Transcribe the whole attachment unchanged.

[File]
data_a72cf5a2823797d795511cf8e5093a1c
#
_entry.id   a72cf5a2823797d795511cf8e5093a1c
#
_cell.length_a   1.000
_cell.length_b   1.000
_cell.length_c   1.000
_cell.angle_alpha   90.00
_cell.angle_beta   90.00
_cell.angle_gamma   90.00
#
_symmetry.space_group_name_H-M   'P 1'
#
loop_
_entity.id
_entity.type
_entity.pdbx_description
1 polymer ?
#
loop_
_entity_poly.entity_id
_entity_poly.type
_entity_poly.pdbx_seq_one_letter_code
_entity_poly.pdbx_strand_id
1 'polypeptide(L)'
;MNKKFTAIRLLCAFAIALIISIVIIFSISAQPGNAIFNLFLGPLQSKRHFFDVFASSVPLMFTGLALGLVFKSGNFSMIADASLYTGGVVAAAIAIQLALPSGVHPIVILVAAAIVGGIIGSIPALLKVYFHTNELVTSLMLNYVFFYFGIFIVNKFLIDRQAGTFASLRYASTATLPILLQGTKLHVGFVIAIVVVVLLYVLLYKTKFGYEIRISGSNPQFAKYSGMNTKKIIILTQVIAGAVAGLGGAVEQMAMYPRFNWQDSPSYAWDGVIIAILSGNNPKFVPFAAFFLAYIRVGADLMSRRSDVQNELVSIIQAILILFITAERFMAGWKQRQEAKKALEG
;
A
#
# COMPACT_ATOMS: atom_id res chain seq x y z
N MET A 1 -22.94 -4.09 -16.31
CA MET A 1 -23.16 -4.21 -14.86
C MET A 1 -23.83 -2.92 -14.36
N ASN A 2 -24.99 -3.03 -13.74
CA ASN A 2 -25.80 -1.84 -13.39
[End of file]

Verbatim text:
data_a72cf5a2823797d795511cf8e5093a1c
#
_entry.id   a72cf5a2823797d795511cf8e5093a1c
#
_cell.length_a   1.000
_cell.length_b   1.000
_cell.length_c   1.000
_cell.angle_alpha   90.00
_cell.angle_beta   90.00
_cell.angle_gamma   90.00
#
_symmetry.space_group_name_H-M   'P 1'
#
loop_
_entity.id
_entity.type
_entity.pdbx_description
1 polymer ?
#
loop_
_entity_poly.entity_id
_entity_poly.type
_entity_poly.pdbx_seq_one_letter_code
_entity_poly.pdbx_strand_id
1 'polypeptide(L)'
;MNKKFTAIRLLCAFAIALIISIVIIFSISAQPGNAIFNLFLGPLQSKRHFFDVFASSVPLMFTGLALGLVFKSGNFSMIADASLYTGGVVAAAIAIQLALPSGVHPIVILVAAAIVGGIIGSIPALLKVYFHTNELVTSLMLNYVFFYFGIFIVNKFLIDRQAGTFASLRYASTATLPILLQGTKLHVGFVIAIVVVVLLYVLLYKTKFGYEIRISGSNPQFAKYSGMNTKKIIILTQVIAGAVAGLGGAVEQMAMYPRFNWQDSPSYAWDGVIIAILSGNNPKFVPFAAFFLAYIRVGADLMSRRSDVQNELVSIIQAILILFITAERFMAGWKQRQEAKKALEG
;
A
#
# COMPACT_ATOMS: atom_id res chain seq x y z
N MET A 1 -22.94 -4.09 -16.31
CA MET A 1 -23.16 -4.21 -14.86
C MET A 1 -23.83 -2.92 -14.36
N ASN A 2 -24.99 -3.03 -13.74
CA ASN A 2 -25.80 -1.84 -13.39